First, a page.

2. Past the breakwater and approaching old ships. I once ventured out to where old abandoned ships were anchored. They were hulking monsters forgotten and left for scrap. But as I approached these I could see their beauty if not mystery. It seems as the waves moved them a bit, for they seemed immobile , they groaned and let out strange deep sounds. The color of their sides were out of this world. a combination of rust, weathered sea grey and blue, cast iron. Especially when the setting sun with its warm colors touched them, they exhibited a palette that is both mysterious and inviting. And the vast size contributed to the fear that I felt as I did not know how near I could sail. I just rounded each several times as each time they exhibited new facets new angles new sounds new colors, like they wanted to tell me their past stories. Fascinating adventure.
My most happy recollections in sailing my 110 are the following:
1. Playing hookey and absenting from the office. I would decide spontaneously not going to the office for the day, wear my sailing gear. I'd pass by McDonald and buy a couple of hamburgers and softdrinks. Then I launch the boat early in the morning while I see the cars in the boulevard building up traffic for the office day. I would gleefully leer at the office workers frowning while stuck in traffic. I go out to near the breakwater and just cruise practice some tacks. I have my small radiocassette and play the song Sailing. When a bit tired I'd loosen the line and anchor and drop it after bringing down the sails. I eat my hamburgers and drink the still cold coke. I just lie down on the deck and laze around enjoying the breeze and the quiet and the lullaby of the wavelets. I again sail around and look at the ships anchored loading and unloading cargoes. Close to late afternoon I call it a day and turn in to the yacht club totally refreshed and at peace with myself and the universe.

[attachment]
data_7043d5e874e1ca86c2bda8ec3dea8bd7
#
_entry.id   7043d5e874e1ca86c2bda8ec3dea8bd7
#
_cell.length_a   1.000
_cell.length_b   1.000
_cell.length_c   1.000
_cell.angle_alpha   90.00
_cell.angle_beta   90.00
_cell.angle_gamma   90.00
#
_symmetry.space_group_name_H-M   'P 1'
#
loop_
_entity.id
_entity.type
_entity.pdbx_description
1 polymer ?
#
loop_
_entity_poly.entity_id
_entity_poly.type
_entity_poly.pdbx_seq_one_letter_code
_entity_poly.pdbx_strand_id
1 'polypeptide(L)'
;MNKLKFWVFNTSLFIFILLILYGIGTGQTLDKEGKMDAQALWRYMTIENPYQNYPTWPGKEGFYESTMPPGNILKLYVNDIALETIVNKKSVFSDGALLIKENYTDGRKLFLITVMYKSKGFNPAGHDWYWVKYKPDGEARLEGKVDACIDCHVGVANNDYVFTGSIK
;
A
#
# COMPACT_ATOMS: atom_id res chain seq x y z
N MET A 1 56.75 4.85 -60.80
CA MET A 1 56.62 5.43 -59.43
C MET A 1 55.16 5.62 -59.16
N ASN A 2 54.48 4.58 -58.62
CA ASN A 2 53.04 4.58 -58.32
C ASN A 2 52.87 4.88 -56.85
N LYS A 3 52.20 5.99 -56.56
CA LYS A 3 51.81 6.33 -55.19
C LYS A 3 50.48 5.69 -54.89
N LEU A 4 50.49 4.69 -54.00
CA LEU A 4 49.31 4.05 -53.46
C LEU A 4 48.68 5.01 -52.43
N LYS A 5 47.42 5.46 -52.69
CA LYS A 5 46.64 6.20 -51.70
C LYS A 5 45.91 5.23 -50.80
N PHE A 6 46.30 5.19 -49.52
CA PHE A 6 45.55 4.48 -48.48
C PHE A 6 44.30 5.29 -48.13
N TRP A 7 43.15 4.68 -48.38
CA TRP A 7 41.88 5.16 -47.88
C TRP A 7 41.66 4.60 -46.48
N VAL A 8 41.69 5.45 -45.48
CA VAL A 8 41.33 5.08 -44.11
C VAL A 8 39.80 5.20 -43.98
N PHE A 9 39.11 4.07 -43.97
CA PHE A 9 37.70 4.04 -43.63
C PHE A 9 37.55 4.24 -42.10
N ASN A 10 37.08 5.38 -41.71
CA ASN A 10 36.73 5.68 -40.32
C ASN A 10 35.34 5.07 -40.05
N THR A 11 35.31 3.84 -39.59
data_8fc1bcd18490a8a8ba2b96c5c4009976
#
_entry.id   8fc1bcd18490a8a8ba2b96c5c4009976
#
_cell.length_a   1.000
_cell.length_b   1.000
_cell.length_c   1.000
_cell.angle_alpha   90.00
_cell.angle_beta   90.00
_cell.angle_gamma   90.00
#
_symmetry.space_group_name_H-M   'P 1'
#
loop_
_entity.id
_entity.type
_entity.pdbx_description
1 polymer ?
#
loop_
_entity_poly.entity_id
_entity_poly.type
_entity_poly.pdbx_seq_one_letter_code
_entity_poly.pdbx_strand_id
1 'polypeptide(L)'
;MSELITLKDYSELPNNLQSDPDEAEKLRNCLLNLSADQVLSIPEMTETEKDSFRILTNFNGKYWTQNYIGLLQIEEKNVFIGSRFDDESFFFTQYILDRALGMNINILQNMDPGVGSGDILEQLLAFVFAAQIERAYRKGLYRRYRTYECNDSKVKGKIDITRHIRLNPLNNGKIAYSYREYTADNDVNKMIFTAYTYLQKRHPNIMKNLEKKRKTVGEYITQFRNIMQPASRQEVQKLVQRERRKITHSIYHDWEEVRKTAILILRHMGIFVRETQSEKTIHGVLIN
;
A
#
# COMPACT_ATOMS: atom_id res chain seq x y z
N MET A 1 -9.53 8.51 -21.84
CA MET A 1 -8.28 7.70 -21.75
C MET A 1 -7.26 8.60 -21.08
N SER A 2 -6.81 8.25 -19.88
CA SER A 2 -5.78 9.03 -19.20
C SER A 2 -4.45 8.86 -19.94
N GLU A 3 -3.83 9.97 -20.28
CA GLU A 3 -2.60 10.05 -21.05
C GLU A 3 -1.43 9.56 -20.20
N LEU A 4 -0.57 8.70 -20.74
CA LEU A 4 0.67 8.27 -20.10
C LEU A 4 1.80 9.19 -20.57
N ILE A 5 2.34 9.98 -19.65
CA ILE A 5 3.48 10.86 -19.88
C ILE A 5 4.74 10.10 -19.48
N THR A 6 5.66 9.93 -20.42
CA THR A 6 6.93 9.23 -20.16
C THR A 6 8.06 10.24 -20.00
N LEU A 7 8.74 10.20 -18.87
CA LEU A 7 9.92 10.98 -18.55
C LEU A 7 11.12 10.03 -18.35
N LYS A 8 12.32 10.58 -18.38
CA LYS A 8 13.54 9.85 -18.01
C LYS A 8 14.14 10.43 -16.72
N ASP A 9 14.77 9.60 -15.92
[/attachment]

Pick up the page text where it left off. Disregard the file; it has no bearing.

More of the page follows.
2. Sailing upwind in the groove. This is my favorite sailing direction. The hull tracks the water very smoothly as the beautiful bow cuts cleanly into the waves. The mainsail and the genoa work most efficiently in tandem as the wind pass over both sails while the luff threads indicate maximum efficiency. The helm has just a bit of weather feel that tells me the boat purrs like a pet that I caress. My body extends a bit outboard to counteract heeling. Extreme satisfaction .
3. Practicing racing in the early morning when the sun kisses the water and reflects like sparkling jewels. There was one time only me and George went out practicing. We were like birds in Jonathan Livingstone Seagull perfecting our moves and dancing on a vast stage doing our thing and enjoying it immensely.